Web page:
On earlier trips to Ribeira Sacra, I had seen glimpses of future greatness in the meager production of José Manuel Rodríguez’s Décima and promise in such wines as Viña Cazoga, Peza do Rei, Cividade and Os Cipreses. Most were delicious with food, but in general they lacked finesse. But last summer, after remarkable tastings at Décima, Pradio, Alguiera and Pena Das Donas, I saw the future of Ribeira Sacra jell in just two days. Some of the wines had the potential of great Burgundy, others were reminiscent of Loire Valley reds like Chinon. Other very promising wines are now entering the market, such as the aforementioned D. Ventura Viña Caniero, in which Gerardo Méndez of Rías Baixas’s Do Ferreiro Albariño has a hand; the exotic Enológica Thémera (chestnut and cherry wood, not oak!); and Lacima, Lapena and Lalama, a trio from Priorat husband-wife team, Sara Pérez (Clos Martinet) and René Barbier, Jr. Their ‘L’ alliteration is less fearsome than the specter of a plethora of Mediterranean style wines Ribeira Sacra wines with high alcohol levels.
Bierzo (Castilla y León)
Bierzo, until less than a decade ago was barely a blip even on the Spanish wine radar, but recently the region has risen meteorically from obscurity to critical acclaim. Wines such as Descendientes de J. Palacios (Priorat’s Álvaro Palacios and his nephew, Ricardo Pérez) richly flavored wines from old vines vineyards near the village of Corullón; Domino de Tares, until recently made by an ex-Ribera del Duero enologist; and Paixar, from Spain’s most revered winemaker, Mariano García, helped propel the region to prominence. Many others have followed their lead, including Tilenus, Castro Ventoso, Pittacum, Pucho, Peique, Cuatro Pasos, Casar de Burbia and Vega Montán. Tilenus, Castro Ventoso and the new Cabildo de Salas are all made by Raúl Pérez, Bierzo rising star.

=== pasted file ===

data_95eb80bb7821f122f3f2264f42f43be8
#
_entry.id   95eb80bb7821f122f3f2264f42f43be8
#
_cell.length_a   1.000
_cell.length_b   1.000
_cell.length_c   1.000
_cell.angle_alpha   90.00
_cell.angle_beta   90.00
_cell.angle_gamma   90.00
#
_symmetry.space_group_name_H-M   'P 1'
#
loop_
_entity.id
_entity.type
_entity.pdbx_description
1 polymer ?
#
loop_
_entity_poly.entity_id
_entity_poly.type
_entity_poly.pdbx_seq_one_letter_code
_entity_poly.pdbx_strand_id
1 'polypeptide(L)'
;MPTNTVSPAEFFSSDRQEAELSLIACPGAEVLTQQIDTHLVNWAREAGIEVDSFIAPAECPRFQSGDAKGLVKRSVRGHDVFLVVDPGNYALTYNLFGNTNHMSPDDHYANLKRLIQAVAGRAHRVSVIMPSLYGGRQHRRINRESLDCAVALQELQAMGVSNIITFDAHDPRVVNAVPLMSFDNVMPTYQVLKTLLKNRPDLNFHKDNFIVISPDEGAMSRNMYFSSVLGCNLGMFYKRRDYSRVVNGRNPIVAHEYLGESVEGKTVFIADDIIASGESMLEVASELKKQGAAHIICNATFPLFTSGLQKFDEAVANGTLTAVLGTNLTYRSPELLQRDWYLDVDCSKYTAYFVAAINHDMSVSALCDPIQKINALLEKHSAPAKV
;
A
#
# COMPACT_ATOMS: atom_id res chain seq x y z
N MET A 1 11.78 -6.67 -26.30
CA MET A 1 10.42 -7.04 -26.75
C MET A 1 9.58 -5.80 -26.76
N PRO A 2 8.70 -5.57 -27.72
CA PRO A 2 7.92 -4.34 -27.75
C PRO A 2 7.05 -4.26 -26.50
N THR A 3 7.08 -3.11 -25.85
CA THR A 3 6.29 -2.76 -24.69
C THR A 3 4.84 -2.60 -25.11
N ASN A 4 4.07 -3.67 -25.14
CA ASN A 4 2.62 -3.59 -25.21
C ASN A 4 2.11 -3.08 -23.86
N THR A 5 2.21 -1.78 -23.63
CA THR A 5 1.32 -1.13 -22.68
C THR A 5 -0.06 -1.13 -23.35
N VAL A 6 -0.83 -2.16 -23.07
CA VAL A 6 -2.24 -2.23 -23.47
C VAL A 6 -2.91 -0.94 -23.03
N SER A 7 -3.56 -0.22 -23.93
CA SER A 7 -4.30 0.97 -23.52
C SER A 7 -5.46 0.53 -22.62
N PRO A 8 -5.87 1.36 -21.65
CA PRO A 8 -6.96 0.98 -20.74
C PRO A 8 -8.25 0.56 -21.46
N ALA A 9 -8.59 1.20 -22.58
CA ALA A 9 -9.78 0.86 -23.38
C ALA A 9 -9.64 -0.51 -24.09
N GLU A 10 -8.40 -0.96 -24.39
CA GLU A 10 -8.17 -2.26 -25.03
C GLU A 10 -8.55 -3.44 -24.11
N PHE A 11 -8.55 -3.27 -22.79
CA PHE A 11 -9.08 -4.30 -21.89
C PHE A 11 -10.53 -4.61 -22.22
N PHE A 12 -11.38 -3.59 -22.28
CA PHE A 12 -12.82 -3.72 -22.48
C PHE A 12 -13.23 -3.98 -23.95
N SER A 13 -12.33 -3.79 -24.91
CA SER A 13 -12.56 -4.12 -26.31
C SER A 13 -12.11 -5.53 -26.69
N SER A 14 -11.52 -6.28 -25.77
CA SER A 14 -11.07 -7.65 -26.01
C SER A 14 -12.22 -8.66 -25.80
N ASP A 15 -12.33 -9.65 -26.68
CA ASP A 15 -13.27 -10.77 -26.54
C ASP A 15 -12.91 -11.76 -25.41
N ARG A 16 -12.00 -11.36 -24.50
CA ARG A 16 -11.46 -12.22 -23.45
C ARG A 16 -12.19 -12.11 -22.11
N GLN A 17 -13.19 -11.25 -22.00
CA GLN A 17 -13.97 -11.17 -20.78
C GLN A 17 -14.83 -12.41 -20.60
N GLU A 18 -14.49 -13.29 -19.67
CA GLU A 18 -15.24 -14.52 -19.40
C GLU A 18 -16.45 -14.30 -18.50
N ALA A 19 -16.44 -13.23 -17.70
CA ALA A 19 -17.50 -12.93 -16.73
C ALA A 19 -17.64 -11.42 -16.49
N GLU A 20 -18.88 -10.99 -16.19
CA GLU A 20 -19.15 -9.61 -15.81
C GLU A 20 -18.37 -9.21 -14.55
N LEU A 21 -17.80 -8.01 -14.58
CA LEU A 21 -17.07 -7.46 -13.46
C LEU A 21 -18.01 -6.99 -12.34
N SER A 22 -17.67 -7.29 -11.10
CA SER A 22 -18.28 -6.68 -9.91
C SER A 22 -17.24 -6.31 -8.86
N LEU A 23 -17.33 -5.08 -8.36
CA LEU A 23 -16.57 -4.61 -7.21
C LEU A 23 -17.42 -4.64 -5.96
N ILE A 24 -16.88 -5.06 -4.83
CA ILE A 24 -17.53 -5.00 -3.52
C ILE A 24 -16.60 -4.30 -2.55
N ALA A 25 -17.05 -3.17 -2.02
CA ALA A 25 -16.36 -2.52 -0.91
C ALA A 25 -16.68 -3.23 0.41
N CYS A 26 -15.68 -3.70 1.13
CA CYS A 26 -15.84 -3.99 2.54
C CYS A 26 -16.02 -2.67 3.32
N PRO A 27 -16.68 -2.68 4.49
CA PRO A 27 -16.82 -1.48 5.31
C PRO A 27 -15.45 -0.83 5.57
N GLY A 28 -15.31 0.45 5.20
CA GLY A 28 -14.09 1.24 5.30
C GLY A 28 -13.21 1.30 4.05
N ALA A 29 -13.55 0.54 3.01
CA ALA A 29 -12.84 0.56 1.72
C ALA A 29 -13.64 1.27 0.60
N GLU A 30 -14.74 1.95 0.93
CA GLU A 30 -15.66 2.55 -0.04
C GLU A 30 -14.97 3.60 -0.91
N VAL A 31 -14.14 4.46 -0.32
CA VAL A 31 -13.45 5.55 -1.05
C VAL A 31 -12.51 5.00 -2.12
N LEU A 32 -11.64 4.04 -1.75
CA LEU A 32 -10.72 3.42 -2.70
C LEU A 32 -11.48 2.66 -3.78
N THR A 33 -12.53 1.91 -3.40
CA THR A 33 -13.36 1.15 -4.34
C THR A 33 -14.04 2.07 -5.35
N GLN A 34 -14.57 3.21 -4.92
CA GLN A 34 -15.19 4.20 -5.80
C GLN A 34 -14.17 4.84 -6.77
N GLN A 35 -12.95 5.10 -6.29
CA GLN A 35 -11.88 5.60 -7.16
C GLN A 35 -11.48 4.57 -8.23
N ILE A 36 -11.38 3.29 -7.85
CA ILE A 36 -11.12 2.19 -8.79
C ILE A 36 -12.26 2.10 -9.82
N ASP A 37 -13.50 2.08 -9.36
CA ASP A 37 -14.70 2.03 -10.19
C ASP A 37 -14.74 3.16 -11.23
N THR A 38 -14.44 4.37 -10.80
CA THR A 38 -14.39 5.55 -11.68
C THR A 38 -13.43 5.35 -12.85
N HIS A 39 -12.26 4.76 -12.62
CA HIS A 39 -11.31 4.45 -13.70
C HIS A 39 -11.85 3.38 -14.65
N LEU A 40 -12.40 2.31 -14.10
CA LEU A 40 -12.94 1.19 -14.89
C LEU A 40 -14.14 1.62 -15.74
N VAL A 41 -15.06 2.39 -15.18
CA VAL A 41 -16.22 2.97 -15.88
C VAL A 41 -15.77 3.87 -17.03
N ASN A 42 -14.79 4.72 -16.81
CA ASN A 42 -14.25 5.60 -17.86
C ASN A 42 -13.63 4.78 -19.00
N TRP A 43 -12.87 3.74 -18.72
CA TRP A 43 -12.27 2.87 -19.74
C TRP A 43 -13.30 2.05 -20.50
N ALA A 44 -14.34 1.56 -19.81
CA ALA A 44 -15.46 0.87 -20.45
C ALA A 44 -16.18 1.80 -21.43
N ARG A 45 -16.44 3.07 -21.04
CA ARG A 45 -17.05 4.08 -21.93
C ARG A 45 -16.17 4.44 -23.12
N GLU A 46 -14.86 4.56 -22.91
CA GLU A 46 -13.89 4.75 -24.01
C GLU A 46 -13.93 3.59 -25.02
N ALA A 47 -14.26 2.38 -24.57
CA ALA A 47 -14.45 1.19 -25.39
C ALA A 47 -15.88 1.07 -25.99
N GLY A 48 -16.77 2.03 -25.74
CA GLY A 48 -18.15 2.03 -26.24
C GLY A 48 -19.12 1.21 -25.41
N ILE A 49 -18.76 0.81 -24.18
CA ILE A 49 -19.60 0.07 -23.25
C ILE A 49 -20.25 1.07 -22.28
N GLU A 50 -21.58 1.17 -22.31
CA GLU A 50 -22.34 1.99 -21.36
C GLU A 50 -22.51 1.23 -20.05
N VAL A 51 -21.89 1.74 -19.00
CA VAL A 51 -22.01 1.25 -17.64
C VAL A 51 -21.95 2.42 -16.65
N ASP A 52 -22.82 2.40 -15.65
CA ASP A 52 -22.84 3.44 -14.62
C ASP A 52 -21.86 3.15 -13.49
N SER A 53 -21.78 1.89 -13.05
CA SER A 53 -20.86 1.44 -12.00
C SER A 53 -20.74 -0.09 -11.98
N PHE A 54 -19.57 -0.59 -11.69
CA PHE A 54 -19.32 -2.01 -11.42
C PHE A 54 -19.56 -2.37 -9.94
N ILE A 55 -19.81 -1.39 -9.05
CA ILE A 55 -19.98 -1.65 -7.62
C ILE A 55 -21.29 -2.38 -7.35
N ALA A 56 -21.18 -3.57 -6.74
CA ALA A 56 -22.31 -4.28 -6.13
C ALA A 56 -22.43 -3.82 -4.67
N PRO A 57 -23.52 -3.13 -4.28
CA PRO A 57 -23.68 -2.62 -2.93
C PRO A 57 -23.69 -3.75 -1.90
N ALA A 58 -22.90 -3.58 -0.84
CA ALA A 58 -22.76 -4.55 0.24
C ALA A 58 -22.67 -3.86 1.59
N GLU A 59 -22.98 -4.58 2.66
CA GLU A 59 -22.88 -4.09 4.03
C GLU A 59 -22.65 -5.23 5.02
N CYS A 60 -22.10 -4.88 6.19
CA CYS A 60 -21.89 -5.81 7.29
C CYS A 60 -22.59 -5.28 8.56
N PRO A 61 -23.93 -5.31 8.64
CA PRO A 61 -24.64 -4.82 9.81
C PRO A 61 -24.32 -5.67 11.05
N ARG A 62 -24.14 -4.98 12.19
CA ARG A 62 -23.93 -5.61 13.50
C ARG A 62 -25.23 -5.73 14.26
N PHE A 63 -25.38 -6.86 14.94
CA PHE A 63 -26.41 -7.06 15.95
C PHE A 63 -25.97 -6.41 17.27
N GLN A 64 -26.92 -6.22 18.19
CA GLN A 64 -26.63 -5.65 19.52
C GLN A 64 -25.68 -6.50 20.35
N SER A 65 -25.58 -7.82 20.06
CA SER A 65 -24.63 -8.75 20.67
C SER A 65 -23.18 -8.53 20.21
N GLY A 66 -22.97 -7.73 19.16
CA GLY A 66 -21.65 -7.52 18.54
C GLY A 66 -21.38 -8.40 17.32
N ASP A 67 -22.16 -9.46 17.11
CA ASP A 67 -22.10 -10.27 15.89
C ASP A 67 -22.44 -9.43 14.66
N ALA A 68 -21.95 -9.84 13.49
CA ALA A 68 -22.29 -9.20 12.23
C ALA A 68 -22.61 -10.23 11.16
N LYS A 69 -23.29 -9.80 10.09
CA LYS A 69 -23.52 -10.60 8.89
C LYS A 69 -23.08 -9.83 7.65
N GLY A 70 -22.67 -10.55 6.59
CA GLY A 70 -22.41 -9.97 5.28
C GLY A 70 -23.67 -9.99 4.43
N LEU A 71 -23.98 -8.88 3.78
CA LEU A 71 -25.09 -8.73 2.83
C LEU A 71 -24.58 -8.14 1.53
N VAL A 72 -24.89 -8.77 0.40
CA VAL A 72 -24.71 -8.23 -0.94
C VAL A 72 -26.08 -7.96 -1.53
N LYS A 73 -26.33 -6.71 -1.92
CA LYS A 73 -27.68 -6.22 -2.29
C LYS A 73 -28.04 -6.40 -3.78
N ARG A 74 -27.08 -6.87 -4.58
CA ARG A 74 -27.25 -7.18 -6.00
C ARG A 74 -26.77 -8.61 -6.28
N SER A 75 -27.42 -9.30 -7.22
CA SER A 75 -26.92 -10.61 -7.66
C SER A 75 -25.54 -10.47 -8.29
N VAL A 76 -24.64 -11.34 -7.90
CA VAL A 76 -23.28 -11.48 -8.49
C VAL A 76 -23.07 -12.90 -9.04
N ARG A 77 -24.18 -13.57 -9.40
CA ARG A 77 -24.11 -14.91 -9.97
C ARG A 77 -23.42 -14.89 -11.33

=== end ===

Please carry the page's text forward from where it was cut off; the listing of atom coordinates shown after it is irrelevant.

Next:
Mariano García, whose sons, Alberto and Eduardo, are in charge of making the highly rated Paixar from high altitude vineyards near the Galician border is enthusiastic about Bierzo’s prospects for making great wines, “From these high altitude, hillside, broken-pizarra vineyards, we can make wines with great style and personality. There is an explosion of quality wines from emerging Bierzo single vineyard pagos comparable to those of Hermitage and Côte Rôtie.”
Mediterranean Catalunya: Priorat and Montsant
What has happened in just 20 years in Priorat is nothing short of mind-boggling. The Spanish wine world has been turned upside down in an upheaval every bit as cataclysmic in scale as the ancient geological events that created Priorat’s dramatically beautiful landscape. In its massive, ripe, high-alcohol, and terroir-driven wines a talented collection of winemakers found nirvana in an age when power, extraction and new oak were beginning to prized above all.